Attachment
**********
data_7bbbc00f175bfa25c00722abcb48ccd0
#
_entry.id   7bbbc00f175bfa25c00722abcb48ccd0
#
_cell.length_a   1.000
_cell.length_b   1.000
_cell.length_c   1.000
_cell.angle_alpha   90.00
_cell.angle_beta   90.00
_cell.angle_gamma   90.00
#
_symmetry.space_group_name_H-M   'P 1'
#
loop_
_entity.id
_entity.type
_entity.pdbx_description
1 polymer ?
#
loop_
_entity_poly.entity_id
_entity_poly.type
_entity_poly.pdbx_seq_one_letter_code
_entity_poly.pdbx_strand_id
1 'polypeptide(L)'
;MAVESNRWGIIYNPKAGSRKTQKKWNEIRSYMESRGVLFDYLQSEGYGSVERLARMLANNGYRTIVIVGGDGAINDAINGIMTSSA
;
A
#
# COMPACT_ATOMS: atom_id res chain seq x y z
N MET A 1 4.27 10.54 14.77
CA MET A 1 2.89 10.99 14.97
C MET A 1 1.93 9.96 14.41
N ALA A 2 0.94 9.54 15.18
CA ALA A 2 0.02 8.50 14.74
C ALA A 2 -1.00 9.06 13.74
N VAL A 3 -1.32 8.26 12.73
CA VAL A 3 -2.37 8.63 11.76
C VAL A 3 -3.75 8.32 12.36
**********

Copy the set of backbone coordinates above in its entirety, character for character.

data_7bbbc00f175bfa25c00722abcb48ccd0
#
_entry.id   7bbbc00f175bfa25c00722abcb48ccd0
#
_cell.length_a   1.000
_cell.length_b   1.000
_cell.length_c   1.000
_cell.angle_alpha   90.00
_cell.angle_beta   90.00
_cell.angle_gamma   90.00
#
_symmetry.space_group_name_H-M   'P 1'
#
loop_
_entity.id
_entity.type
_entity.pdbx_description
1 polymer ?
#
loop_
_entity_poly.entity_id
_entity_poly.type
_entity_poly.pdbx_seq_one_letter_code
_entity_poly.pdbx_strand_id
1 'polypeptide(L)'
;MAVESNRWGIIYNPKAGSRKTQKKWNEIRSYMESRGVLFDYLQSEGYGSVERLARMLANNGYRTIVIVGGDGAINDAINGIMTSSA
;
A
#
# COMPACT_ATOMS: atom_id res chain seq x y z
N MET A 1 4.27 10.54 14.77
CA MET A 1 2.89 10.99 14.97
C MET A 1 1.93 9.96 14.41
N ALA A 2 0.94 9.54 15.18
CA ALA A 2 0.02 8.50 14.74
C ALA A 2 -1.00 9.06 13.74
N VAL A 3 -1.32 8.26 12.73
CA VAL A 3 -2.37 8.63 11.76
C VAL A 3 -3.75 8.32 12.36